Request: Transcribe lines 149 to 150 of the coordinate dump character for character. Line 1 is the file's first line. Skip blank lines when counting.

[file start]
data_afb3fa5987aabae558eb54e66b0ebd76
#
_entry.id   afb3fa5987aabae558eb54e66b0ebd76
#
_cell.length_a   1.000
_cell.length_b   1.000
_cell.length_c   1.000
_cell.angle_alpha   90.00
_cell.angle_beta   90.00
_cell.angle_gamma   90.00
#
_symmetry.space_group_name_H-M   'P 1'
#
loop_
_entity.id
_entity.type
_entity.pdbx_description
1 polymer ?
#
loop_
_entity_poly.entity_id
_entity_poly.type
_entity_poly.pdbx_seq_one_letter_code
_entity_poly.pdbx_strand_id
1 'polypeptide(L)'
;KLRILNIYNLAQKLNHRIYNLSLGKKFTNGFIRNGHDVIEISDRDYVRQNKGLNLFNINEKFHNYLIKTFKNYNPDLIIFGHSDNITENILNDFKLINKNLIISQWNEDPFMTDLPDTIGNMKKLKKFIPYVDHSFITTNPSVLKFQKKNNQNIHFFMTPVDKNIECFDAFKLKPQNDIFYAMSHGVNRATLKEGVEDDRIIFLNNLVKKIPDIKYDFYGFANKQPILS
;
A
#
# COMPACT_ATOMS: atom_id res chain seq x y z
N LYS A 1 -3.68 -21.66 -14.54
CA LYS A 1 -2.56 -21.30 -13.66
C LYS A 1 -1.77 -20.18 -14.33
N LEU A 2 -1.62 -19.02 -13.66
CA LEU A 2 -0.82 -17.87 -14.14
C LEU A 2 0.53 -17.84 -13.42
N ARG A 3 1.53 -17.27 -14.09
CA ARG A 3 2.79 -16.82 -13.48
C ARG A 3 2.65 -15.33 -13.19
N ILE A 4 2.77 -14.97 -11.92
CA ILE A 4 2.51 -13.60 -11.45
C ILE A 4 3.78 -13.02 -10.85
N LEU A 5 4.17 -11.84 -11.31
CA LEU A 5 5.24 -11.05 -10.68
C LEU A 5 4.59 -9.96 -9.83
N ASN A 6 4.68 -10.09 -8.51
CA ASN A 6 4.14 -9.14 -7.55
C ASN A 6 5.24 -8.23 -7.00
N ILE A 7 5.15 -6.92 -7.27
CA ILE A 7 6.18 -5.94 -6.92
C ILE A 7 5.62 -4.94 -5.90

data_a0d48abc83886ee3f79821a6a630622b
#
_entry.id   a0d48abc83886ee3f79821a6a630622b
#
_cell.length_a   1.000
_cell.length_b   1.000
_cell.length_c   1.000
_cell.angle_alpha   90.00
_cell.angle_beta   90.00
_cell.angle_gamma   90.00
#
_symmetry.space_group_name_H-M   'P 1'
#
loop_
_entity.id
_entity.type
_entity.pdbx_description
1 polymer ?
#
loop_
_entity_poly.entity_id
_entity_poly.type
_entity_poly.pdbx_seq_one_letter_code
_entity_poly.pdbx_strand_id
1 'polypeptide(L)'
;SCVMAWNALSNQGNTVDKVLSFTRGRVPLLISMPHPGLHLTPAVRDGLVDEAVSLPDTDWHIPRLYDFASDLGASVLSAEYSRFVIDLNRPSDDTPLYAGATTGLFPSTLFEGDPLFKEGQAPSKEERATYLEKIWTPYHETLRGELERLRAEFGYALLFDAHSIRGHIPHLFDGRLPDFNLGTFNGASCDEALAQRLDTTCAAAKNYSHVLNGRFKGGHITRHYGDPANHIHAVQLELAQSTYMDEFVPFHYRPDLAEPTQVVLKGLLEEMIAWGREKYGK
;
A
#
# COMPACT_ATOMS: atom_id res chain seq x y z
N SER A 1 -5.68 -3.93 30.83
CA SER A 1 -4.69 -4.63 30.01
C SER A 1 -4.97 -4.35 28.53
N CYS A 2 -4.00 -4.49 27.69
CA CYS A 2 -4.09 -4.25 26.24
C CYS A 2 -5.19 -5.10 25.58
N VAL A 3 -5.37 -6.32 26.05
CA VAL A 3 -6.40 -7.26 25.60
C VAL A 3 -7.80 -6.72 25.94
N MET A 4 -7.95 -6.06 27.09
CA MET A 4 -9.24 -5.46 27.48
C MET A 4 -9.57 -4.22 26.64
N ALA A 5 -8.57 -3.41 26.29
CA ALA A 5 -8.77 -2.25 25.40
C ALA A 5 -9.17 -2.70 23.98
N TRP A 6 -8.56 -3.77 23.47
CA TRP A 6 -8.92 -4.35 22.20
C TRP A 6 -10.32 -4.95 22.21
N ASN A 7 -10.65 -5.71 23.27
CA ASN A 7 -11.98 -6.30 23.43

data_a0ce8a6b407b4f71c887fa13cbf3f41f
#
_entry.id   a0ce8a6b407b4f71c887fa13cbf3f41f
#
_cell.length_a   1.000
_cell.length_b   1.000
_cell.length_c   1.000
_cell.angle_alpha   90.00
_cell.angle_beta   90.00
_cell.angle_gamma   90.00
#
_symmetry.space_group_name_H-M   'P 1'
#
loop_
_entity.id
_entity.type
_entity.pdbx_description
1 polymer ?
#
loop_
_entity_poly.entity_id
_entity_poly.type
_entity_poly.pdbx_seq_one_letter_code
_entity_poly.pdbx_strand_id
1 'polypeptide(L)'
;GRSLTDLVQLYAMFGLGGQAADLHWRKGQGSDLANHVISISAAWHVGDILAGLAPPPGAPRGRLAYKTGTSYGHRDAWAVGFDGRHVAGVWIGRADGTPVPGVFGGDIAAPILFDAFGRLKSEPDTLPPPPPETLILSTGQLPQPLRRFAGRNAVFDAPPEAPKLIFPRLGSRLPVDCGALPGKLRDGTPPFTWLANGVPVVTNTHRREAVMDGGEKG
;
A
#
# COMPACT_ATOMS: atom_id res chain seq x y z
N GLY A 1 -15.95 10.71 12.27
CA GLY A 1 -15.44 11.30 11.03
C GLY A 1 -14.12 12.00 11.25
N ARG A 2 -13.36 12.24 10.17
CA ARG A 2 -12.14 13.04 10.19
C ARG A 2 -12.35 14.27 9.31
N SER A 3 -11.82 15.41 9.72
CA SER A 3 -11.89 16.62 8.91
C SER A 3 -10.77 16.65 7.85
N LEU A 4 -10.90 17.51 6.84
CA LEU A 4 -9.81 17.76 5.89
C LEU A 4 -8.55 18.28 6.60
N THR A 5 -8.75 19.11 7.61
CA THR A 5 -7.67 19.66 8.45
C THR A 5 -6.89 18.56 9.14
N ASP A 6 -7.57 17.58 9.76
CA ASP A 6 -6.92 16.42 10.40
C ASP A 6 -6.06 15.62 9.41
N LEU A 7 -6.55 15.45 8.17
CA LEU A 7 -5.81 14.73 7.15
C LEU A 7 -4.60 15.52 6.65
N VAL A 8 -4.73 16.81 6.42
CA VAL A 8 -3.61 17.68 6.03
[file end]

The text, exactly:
C ASP A 6 -6.06 15.62 9.41
N LEU A 7 -6.55 15.45 8.17